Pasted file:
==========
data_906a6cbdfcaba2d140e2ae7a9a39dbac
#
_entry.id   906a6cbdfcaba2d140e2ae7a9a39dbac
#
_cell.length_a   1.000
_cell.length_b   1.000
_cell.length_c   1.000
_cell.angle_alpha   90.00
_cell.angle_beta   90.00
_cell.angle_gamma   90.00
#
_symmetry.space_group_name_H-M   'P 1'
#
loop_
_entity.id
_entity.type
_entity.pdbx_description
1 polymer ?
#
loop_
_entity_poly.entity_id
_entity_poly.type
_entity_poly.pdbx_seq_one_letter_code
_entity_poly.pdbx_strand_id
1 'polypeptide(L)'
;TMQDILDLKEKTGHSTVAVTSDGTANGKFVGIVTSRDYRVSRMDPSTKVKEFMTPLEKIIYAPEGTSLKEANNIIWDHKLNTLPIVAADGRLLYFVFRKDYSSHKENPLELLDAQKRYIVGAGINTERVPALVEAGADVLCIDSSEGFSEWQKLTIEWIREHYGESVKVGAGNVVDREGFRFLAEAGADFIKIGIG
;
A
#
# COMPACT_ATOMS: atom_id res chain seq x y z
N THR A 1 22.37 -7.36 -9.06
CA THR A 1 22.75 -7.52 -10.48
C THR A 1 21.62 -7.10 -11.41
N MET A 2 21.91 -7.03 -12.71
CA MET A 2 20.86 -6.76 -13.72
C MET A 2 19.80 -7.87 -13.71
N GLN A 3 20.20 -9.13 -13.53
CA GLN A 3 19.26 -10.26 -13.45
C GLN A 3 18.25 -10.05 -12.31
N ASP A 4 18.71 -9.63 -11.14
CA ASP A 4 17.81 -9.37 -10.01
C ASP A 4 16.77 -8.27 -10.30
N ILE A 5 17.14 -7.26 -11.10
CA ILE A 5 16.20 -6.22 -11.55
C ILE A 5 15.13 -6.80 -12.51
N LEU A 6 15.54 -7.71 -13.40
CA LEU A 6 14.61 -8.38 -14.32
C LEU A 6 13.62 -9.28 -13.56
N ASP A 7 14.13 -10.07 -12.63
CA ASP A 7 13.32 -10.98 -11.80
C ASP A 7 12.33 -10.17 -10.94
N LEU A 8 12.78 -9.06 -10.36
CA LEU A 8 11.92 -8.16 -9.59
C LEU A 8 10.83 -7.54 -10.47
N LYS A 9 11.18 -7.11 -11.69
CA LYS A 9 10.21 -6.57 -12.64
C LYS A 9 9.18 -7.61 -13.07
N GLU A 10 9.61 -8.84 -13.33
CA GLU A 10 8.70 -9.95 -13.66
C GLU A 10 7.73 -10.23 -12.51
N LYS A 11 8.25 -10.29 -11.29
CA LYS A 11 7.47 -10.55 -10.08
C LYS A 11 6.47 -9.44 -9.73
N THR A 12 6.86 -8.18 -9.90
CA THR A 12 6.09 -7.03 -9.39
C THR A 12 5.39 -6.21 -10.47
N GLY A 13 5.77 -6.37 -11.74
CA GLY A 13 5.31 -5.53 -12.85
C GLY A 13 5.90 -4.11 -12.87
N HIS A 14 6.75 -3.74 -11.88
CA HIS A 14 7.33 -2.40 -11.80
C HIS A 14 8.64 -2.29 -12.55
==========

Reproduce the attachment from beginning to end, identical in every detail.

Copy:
data_906a6cbdfcaba2d140e2ae7a9a39dbac
#
_entry.id   906a6cbdfcaba2d140e2ae7a9a39dbac
#
_cell.length_a   1.000
_cell.length_b   1.000
_cell.length_c   1.000
_cell.angle_alpha   90.00
_cell.angle_beta   90.00
_cell.angle_gamma   90.00
#
_symmetry.space_group_name_H-M   'P 1'
#
loop_
_entity.id
_entity.type
_entity.pdbx_description
1 polymer ?
#
loop_
_entity_poly.entity_id
_entity_poly.type
_entity_poly.pdbx_seq_one_letter_code
_entity_poly.pdbx_strand_id
1 'polypeptide(L)'
;TMQDILDLKEKTGHSTVAVTSDGTANGKFVGIVTSRDYRVSRMDPSTKVKEFMTPLEKIIYAPEGTSLKEANNIIWDHKLNTLPIVAADGRLLYFVFRKDYSSHKENPLELLDAQKRYIVGAGINTERVPALVEAGADVLCIDSSEGFSEWQKLTIEWIREHYGESVKVGAGNVVDREGFRFLAEAGADFIKIGIG
;
A
#
# COMPACT_ATOMS: atom_id res chain seq x y z
N THR A 1 22.37 -7.36 -9.06
CA THR A 1 22.75 -7.52 -10.48
C THR A 1 21.62 -7.10 -11.41
N MET A 2 21.91 -7.03 -12.71
CA MET A 2 20.86 -6.76 -13.72
C MET A 2 19.80 -7.87 -13.71
N GLN A 3 20.20 -9.13 -13.53
CA GLN A 3 19.26 -10.26 -13.45
C GLN A 3 18.25 -10.05 -12.31
N ASP A 4 18.71 -9.63 -11.14
CA ASP A 4 17.81 -9.37 -10.01
C ASP A 4 16.77 -8.27 -10.30
N ILE A 5 17.14 -7.26 -11.10
CA ILE A 5 16.20 -6.22 -11.55
C ILE A 5 15.13 -6.80 -12.51
N LEU A 6 15.54 -7.71 -13.40
CA LEU A 6 14.61 -8.38 -14.32
C LEU A 6 13.62 -9.28 -13.56
N ASP A 7 14.13 -10.07 -12.63
CA ASP A 7 13.32 -10.98 -11.80
C ASP A 7 12.33 -10.17 -10.94
N LEU A 8 12.78 -9.06 -10.36
CA LEU A 8 11.92 -8.16 -9.59
C LEU A 8 10.83 -7.54 -10.47
N LYS A 9 11.18 -7.11 -11.69
CA LYS A 9 10.21 -6.57 -12.64
C LYS A 9 9.18 -7.61 -13.07
N GLU A 10 9.61 -8.84 -13.33
CA GLU A 10 8.70 -9.95 -13.66
C GLU A 10 7.73 -10.23 -12.51
N LYS A 11 8.25 -10.29 -11.29
CA LYS A 11 7.47 -10.55 -10.08
C LYS A 11 6.47 -9.44 -9.73
N THR A 12 6.86 -8.18 -9.90
CA THR A 12 6.09 -7.03 -9.39
C THR A 12 5.39 -6.21 -10.47
N GLY A 13 5.77 -6.37 -11.74
CA GLY A 13 5.31 -5.53 -12.85
C GLY A 13 5.90 -4.11 -12.87
N HIS A 14 6.75 -3.74 -11.88
CA HIS A 14 7.33 -2.40 -11.80
C HIS A 14 8.64 -2.29 -12.55